ISBN-10:
0470497114
ISBN-13:
9780470497111
Pub. Date:
10/11/2011
Publisher:
Wiley
Advanced Structural Ceramics / Edition 1

Advanced Structural Ceramics / Edition 1

by Bikramjit Basu, Kantesh Balani

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Product Details

ISBN-13: 9780470497111
Publisher: Wiley
Publication date: 10/11/2011
Pages: 512
Product dimensions: 6.00(w) x 9.40(h) x 1.20(d)

About the Author

Bikramjit Basu, PhD, is an Associate Professor in the Departmentof Materials Science and Engineering at the Indian Institute ofTechnology (IIT) Kanpur. He is currently on leave at the MaterialsResearch Center, Indian Institute of Science (IISc), Bangalore,India. His research interests include processing-structure-propertycorrelation in structural ceramics, including nanoceramics andnanocomposites as well as biomaterials and tribology of advancedmaterials. In recognition of his contributions to the field ofceramic and biomaterials science, he has received noteworthy awardsfrom the Indian National Academy of Engineering (2004), the IndianNational Science Academy (2005), the Metallurgist of the Year Award(2010) from the Indian government, and the NASI - SCOPUS YoungScientist Award (2010) from Elsevier and the National Academy ofSciences, India (NASI). He was the recipient of the Robert L. CobleAward for Young Scholars from the American Ceramic Society in2008.

Kantesh Balani, PhD, is an Assistant Professor in the Departmentof Materials Science and Engineering at the Indian Institute ofTechnology (IIT) Kanpur. His research focuses on the processing andcharacterization of carbon nanotube (CNT) based biomaterials,energy materials, and correlating mechanics at multiple lengthscales. He has received several recognitions as a Young Scientist,as well as a Young Engineer, for his contributions in the field ofmaterials science.

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Table of Contents

Preface xvii

Foreword by Michel Barsoum xxiii

About the Authors xxv

Section One Fundamentals of Nature and Characteristics ofCeramics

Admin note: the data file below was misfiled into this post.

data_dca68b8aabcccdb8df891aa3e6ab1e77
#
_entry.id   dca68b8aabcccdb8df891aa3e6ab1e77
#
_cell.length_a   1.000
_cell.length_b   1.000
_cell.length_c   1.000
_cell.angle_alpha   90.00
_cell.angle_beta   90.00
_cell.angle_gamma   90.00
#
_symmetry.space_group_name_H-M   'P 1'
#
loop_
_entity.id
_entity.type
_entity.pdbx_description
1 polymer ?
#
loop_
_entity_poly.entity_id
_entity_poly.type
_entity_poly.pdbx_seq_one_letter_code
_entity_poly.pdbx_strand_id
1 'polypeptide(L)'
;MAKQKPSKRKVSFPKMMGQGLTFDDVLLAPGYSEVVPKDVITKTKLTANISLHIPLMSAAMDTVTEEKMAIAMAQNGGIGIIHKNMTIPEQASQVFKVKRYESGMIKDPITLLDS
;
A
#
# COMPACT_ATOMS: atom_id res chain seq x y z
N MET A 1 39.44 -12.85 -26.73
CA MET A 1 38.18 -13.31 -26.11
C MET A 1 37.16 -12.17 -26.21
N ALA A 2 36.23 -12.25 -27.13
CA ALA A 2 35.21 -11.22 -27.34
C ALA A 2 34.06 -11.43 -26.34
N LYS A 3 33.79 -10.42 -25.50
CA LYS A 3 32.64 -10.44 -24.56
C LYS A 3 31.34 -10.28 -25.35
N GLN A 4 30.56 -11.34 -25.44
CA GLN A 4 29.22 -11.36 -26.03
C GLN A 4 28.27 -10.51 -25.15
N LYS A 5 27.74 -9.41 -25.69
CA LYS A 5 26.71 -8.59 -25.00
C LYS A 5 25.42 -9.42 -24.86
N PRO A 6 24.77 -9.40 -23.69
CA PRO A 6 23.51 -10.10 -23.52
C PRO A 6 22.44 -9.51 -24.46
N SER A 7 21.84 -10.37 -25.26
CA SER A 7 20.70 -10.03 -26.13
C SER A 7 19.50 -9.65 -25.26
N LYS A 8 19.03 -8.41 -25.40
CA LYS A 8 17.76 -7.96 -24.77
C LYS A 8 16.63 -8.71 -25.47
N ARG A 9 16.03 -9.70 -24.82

1. Ceramics: Definition and Characteristics 3

1.1 Materials Classification 3

1.2 Historical Perspective; Definition and Classification ofCeramics 4

1.3 Properties of Structural Ceramics 8

1.4 Applications of Structural Ceramics 9

References 12

2. Bonding, Structure, and Physical Properties 14

2.1 Primary Bonding 15

2.1.1 Ionic Bonding 15

2.1.2 Covalent Bonding 18

2.1.3 Pauling’s Rules 19

2.1.4 Secondary Bonding 21

2.2 Structure 21

2.2.1 NaCl-type Rock-Salt Structure 22

2.2.2 ZnS-Type Wurtzite Structure 22

2.2.3 ZnS-Type Zinc Blende Structure 23

2.2.4 CsCl Cesium Chloride Structure 23

2.2.5 CaF2 Fluorite Structure 23

2.2.6 Antifluorite Structure 24

2.2.7 Rutile Structure 24

2.2.8 Al2O3 Corundum Structure 24

2.2.9 Spinel Structure 25

2.2.10 Perovskite Structure 26

2.2.11 Ilmenite Structure 26

2.2.12 Silicate Structures 26

2.3 Oxide Ceramics 28

2.4 Non-Oxide Ceramics 30

References 33

3. Mechanical Behavior of Ceramics 34

3.1 Theory of Brittle Fracture 34

3.1.1 Theoretical Cohesive Strength 34

3.1.2 Inglis Theory 35

3.1.3 Griffith’s Theory 37

3.1.4 Irwin’s Theory 39

3.1.5 Concept of Fracture Toughness 39

3.2 Cracking in Brittle Materials 40

3.3 Strength Variability of Ceramics 42

3.4 Physics of the Fracture of Brittle Solids 42

3.4.1 Weakest Link Fracture Statistics 44

3.5 Basic Mechanical Properties 48

3.5.1 Vickers Hardness 48

3.5.2 Instrumented Indentation Measurements 48

3.5.3 Compressive Strength 50

3.5.4 Flexural Strength 51

3.5.5 Elastic Modulus 52

3.5.6 Fracture Toughness 53

3.5.6.1 Long Crack Methods 54

3.5.6.2 Fracture Toughness Evaluation Using Indentation Cracking55

3.6 Toughening Mechanisms 59

References 63

Section Two Processing of Ceramics

4. Synthesis of High-Purity Ceramic Powders 67

4.1 Synthesis of ZrO2 Powders 67

4.2 Synthesis of TiB2 Powders 68

4.3 Synthesis of Hydroxyapatite Powders 70

4.4 Synthesis of High-Purity Tungsten Carbide Powders 71

References 75

5. Sintering of Ceramics 76

5.1 Introduction 76

5.2 Classification 78

5.3 Thermodynamic Driving Force 79

5.4 Solid-State Sintering 82

5.5 Competition between Densification and Grain Growth 84

5.6 Liquid-Phase Sintering 88

5.7 Important Factors Infl uencing the Sintering Process 90

5.8 Powder Metallurgical Processes 92

5.8.1 Ball Milling 92

5.8.2 Compaction 94

5.8.2.1 Cold Pressing 94

5.8.2.2 Cold Isostatic Pressing 96

5.8.3 Pressureless Sintering 97

5.8.4 Reactive Sintering 98

5.8.5 Microwave Sintering 99

References 103

6. Thermomechanical Sintering Methods 105

6.1 Hot Pressing 105

6.2 Extrusion 108